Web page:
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November 14, 2023

Supporting Individuals with Learning Disabilities and Dementia

5 key areas to support and practical strategies to ensure individuals can live well with dementia.

Individuals with learning disabilities are living longer than ever before, thanks to advancements in medical and social care.

The challenge we now face as a community is that living longer means the risk of developing illnesses associated with older age, such as dementia, is on the increase.

In this article, we explore common signs of dementia and the importance of recording change to aid early diagnosis. We also look at 5 key areas of support and share practical strategies to ensure an individual can live well with dementia.

Statistics about learning disabilities and dementia

About 1 in 5 people with learning disabilities who are over the age of 65 will develop dementia with an increased risk, particularly of developing Alzheimer’s disease for individuals with Down syndrome.

In a recent report, Dementia UK provided the following statistics about the number of people with a learning disability estimated to have dementia. Although these figures are not exact as access to consistent data is limited, they are commonly accepted among professionals.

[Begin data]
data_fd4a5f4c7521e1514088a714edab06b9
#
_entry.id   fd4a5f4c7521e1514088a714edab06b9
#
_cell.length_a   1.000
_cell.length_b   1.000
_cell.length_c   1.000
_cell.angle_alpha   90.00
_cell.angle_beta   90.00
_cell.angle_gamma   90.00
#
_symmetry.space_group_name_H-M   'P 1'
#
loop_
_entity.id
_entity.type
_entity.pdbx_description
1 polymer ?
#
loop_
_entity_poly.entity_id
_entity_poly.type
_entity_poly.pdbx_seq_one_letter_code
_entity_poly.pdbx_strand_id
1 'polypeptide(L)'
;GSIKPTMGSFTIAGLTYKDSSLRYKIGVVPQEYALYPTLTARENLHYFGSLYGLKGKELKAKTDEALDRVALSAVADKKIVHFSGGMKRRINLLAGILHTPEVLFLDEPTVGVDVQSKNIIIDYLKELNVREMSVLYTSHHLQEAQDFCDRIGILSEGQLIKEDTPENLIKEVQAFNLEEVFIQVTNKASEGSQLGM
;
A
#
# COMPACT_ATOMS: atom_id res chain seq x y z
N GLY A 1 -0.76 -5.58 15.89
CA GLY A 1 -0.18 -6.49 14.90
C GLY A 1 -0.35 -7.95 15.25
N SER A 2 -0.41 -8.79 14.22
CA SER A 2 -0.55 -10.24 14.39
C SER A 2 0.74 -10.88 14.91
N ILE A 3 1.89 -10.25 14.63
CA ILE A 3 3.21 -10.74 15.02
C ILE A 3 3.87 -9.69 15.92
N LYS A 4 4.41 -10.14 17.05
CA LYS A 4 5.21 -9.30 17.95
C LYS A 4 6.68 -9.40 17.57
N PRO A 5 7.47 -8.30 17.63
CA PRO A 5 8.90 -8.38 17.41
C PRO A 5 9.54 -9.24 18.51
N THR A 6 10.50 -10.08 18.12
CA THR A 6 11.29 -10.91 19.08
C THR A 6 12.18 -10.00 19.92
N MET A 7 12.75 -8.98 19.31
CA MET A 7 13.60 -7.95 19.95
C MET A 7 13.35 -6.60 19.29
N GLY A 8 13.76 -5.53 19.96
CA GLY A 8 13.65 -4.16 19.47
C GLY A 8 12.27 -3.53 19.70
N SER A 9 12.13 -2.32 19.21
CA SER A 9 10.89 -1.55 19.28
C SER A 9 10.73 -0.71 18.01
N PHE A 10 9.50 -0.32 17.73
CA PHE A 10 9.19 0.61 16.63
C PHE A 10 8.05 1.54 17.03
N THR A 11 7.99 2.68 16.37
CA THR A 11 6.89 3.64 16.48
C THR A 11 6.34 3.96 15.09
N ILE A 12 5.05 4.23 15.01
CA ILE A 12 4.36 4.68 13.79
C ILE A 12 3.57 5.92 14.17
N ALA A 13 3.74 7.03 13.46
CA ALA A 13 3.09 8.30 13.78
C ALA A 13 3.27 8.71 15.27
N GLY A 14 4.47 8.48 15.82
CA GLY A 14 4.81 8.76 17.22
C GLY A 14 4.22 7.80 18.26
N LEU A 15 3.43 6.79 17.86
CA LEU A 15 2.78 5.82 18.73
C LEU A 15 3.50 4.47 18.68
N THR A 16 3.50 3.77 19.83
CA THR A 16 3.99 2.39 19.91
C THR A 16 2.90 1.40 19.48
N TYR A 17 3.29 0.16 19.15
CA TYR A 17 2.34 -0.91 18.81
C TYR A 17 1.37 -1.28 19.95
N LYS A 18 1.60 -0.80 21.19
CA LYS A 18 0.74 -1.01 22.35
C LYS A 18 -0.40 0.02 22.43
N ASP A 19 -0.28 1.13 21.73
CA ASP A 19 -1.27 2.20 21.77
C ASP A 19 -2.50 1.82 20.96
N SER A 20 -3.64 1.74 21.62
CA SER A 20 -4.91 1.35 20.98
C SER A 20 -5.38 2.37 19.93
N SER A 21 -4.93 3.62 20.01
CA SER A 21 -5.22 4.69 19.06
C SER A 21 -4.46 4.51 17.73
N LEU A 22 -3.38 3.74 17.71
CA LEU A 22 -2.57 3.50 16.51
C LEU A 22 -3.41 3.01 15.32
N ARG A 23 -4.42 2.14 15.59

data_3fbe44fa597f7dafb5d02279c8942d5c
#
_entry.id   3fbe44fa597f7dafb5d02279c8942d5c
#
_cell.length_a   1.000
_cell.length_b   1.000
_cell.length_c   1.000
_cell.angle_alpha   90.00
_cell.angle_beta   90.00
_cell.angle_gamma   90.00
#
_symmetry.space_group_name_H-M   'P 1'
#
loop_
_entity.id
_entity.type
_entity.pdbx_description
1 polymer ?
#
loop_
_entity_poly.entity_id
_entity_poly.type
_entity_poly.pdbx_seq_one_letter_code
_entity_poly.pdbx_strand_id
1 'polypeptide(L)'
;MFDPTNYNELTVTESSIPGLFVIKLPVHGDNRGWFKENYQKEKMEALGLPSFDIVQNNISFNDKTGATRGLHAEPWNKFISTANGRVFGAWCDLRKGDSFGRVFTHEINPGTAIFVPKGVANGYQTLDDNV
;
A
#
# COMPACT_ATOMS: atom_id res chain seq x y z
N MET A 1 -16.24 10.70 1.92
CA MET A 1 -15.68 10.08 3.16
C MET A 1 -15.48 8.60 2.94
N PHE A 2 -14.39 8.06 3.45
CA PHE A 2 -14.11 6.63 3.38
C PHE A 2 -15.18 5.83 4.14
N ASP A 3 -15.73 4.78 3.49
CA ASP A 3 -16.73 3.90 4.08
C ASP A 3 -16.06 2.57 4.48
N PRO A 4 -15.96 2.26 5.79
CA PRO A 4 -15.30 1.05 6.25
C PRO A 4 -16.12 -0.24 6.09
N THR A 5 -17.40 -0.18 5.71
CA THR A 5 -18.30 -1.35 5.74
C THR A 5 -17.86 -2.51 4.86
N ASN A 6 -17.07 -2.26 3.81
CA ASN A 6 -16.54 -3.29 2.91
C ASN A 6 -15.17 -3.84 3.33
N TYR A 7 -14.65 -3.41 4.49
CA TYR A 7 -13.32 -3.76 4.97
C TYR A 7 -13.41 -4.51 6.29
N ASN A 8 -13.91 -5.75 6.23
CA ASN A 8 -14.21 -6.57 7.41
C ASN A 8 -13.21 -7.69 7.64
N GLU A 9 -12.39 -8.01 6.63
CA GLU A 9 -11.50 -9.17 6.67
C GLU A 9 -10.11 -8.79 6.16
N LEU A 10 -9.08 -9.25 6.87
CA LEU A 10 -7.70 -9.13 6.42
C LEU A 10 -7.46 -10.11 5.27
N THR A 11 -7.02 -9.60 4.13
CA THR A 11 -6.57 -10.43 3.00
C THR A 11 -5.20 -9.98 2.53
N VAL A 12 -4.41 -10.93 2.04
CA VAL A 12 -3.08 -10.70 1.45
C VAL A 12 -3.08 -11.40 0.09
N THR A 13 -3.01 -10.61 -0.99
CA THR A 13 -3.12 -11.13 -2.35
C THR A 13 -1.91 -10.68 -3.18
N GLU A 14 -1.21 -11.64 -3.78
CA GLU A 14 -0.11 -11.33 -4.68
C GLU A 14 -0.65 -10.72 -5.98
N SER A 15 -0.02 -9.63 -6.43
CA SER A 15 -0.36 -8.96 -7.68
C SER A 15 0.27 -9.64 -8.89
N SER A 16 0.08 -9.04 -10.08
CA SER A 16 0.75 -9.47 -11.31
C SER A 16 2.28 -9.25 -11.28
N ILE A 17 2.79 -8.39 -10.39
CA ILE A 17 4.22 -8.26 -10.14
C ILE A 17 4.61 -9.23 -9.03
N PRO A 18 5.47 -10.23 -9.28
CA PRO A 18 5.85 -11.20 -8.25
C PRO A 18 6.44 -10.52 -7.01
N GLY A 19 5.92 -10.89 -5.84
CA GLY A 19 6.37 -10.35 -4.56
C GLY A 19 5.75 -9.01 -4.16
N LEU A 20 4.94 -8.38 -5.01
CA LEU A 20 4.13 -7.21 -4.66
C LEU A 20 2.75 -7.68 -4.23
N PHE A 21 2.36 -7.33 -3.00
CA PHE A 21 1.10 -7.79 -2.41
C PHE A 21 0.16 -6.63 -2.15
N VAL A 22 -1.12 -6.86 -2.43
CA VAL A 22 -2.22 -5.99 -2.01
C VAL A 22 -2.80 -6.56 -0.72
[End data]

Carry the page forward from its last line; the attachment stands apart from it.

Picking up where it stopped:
Numbers of people with Down syndrome estimated to have Alzheimer’s disease:

    • 1 in 50 of those aged 30 – 39 years

    • 1 in 10 of those aged 40 – 49 years

    • 1 in 3 of those aged 50 – 59 years

    • More than half of those who live to 60 or above

Numbers of people with other learning disabilities estimated to have dementia:

    • 1 in 10 of those aged 50 – 56 years

    • 1 in 7 of those aged 65 – 75 years

    • Nearly three quarters of those aged 85 or over

Down Syndrome and Alzheimer’s disease

Individuals with Down syndrome are at greater risk of developing dementia, particularly Alzheimer’s disease, compared to other learning disabilities and they can experience symptoms at a much earlier age. While research is still ongoing, this may be because individuals with Down syndrome have an extra copy of chromosome 21.

It is commonly recommended that everyone with Down syndrome should have a baseline test before they are 30 to establish their level of functioning, as this is vital in helping detect possible health changes such as dementia as they get older. This can assist with early diagnosis and access to the right support.

 

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